Interview with Ryuichi Nishizawa

The Retro Domination team were grateful to chat to Wonder boy creator and owner of Westone Bit Entertainment Ryuichi Nishizawa.

Retro Domination: What was your inspiration in creating such an iconic character?

Ryuichi Nishizawa: When we originally created the character, hardware specifications at the time were really low, so we were limited with the choices we could make when it game to the style of graphics we could use, so we went with a style that was easy to make.

Retro Domination: Why was the game style changed with Wonder Boy in Monster land?

Ryuichi Nishizawa: I didn’t intentionally change the game style between Monster Land and Monster World 2 and did in fact design the games to have very similar directions. I think they may appear to be different because Monster Land was designed as an arcade game and Monster World 2 was created specifically as a console game.

(Editors Note: The question was intended to be targeted towards the change in style between the original Wonder Boy arcade game & Wonder Boy in Monster Land, but may have been misinterpreted)


Retro Domination: Can you explain the reasoning behind the numbering system? Eg. You have WB3 Monster Lair and WB3 Dragons Trap and then Wonder Boy V: Monster World 3. It can be a bit confusing.

Ryuichi Nishizawa: There is some confusion, it’s true! Dragons Trap is Wonder Boy 4. However, Dragon’s Trap was released earlier in the west than Monster Lair and it was the cause of the confusion. How strange is that Wonder Boy 4 was released before Wonder Boy 3?

Retro Domination: Was there any particular reason for not releasing Wonder Boy in Monster World 4 on the Mega Drive outside of Japan?

Ryuichi Nishizawa: Due to the release of the Sega Saturn around the same time, I believe that Sega of America and Sega of Europe decided that the game would not sell as they began to shift their software focus from the Mega Drive to the new platform. It’s such a shame and a waste that the game wasn’t released at the time.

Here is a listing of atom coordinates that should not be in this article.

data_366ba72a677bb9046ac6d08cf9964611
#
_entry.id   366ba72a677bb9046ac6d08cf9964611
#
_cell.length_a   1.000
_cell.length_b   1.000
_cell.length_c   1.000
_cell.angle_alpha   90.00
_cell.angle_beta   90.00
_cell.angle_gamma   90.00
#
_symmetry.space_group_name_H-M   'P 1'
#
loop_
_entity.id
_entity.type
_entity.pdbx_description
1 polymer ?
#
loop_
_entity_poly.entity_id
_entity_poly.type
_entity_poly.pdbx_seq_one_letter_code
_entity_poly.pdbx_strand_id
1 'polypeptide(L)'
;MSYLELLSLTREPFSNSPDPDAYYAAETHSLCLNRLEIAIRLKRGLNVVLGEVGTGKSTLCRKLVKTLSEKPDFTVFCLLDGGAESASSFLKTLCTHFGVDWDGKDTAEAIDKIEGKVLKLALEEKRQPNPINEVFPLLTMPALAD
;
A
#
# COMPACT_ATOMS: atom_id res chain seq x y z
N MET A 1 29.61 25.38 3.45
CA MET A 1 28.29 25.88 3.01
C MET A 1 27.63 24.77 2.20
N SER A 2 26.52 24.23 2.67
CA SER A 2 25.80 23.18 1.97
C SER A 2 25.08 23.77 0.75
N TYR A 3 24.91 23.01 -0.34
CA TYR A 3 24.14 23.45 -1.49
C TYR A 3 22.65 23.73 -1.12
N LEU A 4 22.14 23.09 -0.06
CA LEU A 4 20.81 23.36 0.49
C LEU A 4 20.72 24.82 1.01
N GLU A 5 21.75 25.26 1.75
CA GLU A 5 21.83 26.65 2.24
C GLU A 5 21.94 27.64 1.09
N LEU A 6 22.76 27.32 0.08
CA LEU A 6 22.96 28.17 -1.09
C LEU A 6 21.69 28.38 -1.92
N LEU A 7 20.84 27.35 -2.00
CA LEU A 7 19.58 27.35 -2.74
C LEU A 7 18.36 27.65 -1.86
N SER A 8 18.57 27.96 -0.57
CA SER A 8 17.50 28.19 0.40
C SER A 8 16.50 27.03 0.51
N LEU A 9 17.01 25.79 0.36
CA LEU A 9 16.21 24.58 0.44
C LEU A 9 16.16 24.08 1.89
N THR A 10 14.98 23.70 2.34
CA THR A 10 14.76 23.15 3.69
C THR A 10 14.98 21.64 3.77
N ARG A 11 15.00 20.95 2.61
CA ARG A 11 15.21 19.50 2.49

Retro Domination: What was your greatest source of inspiration when creating the Monster World games?

Ryuichi Nishizawa: 

I think a lot of my influences come from comics, cartoons, movies, television and science fiction novels that I absorbed in my childhood and helped shape me as I matured. I read “Shonen Jump”, “Shonen Magazine”, “Shonen Sunday” and “Shonen Champion” every week growing up and used most of my pocket money on these comics, so I think they were a big influence!

Another big influence was “Blue City” by Yukinobu Hoshino. I read this book and became a big fan of science fiction and it also sparked my interest in computers. I also believe that his work “2001 Nights” is a masterpiece and is a big inspiration in my game design. I would encourage everyone to read both of these works!

Retro Domination: Many people are very excited about Monster Boy and thought we would never see another Wonder boy game, so how did you get involved with the project?

Ryuichi Nishizawa:  I was initially contacted by Fabien from Game Atelier and he informed me that his team are big fans of Monster World 2 and they were intending to develop a game in the same vein of Monster World 2 titled ‘Flying Hamster 2’. I could tell that they were going to develop their game with a lot of passion and was impressed, so I decided to throw my support behind them. I suggested that it would be a great opportunity to use characters and music similar to Monster World 2 and gave them my full consent.

Retro Domination: Are you involved in any other projects that you would like to share with us?

Ryuichi Nishizawa: I am currently developing a new game for the Japanese PC gaming market that is an original game that I had planned, and this will keep me very busy until this coming summer. I will then be looking to release a smartphone version of this new game!


A big thank you to Ryuichi Nishizawa for taking the time to speak to us.